It is rather funny to hear Johnson talk of not “shirking away from the challenges of leadership.” He hasn’t avoided being a leader per-se. It’s more like run the other way. And his comments about accountability are humorous as well. Why? He has not done anything that would make him accountable for anything.

Studying results? Interestingly, he has never disclosed his findings. That includes his findings from the “listening tour” he is still pursuing. And the words “Mark Johnson” and “addressing challenges head-on” have never collided in the same sentence.

Maybe next year, the General Assembly can set aside some money for Johnson to get a spine to actually help stand in front of people and explain his lack of action.

 

Budget Cuts to DPI – A Case for Laying Off Mark Johnson

cuts

“I don’t think anybody’s going to like the cuts we make, because they’ll have to be in the area of services to the districts,” State Board of Education Chairman Bill Cobey.

No truer words have been spoken.

Mr. Cobey’s words are in reference to the $3.2 million dollar cuts that are part of the North Carolina General Assembly’s budget hit on DPI for the next two years.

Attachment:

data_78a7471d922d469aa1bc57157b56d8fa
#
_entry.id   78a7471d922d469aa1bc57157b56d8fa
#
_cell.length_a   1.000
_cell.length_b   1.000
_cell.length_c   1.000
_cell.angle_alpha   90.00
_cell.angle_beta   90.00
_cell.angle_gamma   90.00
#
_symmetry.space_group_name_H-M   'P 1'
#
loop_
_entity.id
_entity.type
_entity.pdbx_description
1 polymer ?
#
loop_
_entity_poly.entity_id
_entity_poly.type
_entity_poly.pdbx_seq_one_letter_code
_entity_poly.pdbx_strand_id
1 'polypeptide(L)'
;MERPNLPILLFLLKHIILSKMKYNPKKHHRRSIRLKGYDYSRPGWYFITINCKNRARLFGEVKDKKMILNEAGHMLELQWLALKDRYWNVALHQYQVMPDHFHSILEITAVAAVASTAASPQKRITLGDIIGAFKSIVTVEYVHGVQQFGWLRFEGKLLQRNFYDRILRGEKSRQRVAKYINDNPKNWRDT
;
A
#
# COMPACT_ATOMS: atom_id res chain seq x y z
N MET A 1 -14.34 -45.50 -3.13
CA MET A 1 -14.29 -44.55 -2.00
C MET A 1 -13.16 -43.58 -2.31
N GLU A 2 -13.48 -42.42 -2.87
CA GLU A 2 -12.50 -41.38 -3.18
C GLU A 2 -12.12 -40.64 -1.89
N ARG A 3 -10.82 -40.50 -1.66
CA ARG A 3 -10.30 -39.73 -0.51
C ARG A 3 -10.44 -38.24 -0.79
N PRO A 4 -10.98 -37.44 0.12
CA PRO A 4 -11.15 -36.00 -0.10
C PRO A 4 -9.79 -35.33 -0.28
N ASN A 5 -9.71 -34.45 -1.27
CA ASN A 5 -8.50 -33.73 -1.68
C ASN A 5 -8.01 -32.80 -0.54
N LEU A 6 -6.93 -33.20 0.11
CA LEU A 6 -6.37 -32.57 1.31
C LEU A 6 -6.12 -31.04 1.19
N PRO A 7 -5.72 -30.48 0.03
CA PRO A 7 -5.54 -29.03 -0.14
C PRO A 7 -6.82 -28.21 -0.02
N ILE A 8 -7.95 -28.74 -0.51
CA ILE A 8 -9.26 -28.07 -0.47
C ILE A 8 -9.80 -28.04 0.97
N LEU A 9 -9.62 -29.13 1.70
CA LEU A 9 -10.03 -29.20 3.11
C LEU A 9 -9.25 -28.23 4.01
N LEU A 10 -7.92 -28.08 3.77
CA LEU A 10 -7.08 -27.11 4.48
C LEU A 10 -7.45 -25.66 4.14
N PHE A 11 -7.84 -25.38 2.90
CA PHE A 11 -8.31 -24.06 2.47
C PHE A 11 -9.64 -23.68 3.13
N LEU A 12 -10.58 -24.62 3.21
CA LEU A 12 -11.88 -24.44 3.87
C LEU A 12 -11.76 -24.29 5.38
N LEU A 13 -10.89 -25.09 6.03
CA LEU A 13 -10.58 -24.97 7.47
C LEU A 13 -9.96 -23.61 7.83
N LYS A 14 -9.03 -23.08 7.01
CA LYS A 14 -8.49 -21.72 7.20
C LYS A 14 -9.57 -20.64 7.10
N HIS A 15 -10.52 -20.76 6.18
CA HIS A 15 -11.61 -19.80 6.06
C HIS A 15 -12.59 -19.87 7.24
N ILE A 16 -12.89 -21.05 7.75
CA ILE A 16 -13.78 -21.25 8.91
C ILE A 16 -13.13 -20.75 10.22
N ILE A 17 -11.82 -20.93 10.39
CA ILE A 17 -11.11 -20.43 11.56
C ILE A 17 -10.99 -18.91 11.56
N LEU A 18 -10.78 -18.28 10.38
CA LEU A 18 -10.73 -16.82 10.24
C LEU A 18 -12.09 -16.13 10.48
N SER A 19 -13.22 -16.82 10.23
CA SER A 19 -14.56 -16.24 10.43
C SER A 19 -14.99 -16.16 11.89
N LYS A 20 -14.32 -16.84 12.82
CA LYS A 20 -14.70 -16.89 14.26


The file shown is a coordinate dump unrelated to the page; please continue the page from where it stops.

As reported by Billy Ball today on NC Policy Watch:

Details may not be public yet, but North Carolina K-12 leaders on the State Board of Education will look to pass down $3.2 million in General Assembly-ordered budget calls in a special meeting Tuesday morning.

As reported by Policy Watch last week, the legislative spending cuts for the Department of Public Instruction (DPI) are likely to impact personnel in the state agency and its services for poor and rural districts across the state.

This year’s $3.2 million cut is part of a two-year reduction for the state’s top education bureaucracy, which has been under withering scrutiny from Republican legislators in recent years. The agency had already weathered roughly $20 million in funding reductions since 2009 (http://pulse.ncpolicywatch.org/2017/07/24/state-board-education-vote-dpi-budget-cuts-layoffs-tuesday/#sthash.ufZnGu0C.dpbs).

Ironically, the public has not heard the head of DPI, State Superintendent Mark Johnson, on this matter although it has been said by Comey that he has offered suggestions to where the cuts should be made.

It surely would have to do with layoffs of certain positions. And I hope Johnson was looking in a mirror when he came up with his list of cuts. If such a fiscally unsound, politically-motivated decision to cut funds to DPI is to actually be carried out, it might make a great amount of sense to layoff those people in DPI who really have not done the job.